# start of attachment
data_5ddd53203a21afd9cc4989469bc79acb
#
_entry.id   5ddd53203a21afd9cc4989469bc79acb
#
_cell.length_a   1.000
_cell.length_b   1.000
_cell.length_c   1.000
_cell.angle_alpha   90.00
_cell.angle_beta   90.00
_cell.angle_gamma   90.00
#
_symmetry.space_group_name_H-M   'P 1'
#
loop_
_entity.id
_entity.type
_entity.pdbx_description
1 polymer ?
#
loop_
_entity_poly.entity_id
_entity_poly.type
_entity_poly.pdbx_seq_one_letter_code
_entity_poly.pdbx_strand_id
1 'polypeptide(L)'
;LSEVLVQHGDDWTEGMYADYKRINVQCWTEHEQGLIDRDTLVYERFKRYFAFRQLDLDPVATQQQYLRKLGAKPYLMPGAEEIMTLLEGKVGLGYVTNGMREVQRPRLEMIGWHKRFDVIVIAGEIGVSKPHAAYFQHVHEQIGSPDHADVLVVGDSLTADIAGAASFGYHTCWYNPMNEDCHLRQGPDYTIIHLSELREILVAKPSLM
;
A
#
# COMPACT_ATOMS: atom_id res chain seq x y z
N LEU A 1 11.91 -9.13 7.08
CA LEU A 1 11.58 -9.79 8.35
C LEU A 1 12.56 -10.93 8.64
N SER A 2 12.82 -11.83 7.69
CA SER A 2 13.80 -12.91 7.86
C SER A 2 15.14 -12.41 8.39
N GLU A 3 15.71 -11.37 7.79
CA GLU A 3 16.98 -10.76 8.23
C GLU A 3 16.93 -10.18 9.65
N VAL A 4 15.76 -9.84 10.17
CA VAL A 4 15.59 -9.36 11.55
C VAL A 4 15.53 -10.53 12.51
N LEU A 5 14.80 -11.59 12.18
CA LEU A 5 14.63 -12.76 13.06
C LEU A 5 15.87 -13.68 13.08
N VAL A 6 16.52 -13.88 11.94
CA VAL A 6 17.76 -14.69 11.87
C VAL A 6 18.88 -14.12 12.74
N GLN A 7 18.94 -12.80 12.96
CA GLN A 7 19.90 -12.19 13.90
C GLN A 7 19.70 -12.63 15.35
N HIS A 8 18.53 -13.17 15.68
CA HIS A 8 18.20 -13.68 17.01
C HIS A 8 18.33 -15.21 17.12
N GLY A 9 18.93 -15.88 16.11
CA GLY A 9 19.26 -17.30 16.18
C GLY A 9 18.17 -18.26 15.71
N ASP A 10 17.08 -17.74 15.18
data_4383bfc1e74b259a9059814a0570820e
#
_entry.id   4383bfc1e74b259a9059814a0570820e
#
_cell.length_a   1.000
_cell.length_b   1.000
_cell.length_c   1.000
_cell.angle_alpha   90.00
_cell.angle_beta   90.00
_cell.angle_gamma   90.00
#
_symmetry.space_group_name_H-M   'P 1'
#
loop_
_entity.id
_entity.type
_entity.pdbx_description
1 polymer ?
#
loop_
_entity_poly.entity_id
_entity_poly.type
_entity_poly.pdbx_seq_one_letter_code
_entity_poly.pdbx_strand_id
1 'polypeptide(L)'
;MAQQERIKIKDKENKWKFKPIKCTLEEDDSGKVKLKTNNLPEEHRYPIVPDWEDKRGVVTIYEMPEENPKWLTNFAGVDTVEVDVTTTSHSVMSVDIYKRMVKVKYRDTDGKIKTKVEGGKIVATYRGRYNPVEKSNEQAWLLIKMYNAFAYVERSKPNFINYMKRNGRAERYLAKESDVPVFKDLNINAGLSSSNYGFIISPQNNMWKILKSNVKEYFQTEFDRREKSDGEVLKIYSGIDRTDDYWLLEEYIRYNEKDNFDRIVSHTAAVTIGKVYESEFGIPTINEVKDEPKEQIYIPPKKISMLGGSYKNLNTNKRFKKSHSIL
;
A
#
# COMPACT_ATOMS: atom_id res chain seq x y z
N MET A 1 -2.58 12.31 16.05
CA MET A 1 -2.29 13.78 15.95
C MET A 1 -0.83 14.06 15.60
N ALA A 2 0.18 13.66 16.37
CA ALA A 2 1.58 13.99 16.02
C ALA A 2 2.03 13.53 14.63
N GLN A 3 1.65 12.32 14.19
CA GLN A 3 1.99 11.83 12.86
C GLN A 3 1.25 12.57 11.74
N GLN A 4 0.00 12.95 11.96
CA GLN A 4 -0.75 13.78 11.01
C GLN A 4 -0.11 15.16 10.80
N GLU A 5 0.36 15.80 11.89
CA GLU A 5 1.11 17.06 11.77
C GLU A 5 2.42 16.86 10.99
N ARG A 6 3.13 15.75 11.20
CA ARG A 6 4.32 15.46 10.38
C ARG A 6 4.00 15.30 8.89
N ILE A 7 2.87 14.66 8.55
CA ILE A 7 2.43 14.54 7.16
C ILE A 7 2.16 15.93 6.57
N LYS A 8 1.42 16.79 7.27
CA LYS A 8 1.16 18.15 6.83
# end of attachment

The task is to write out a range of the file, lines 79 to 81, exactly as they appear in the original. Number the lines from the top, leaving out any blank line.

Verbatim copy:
_entity_poly.entity_id
_entity_poly.type
_entity_poly.pdbx_seq_one_letter_code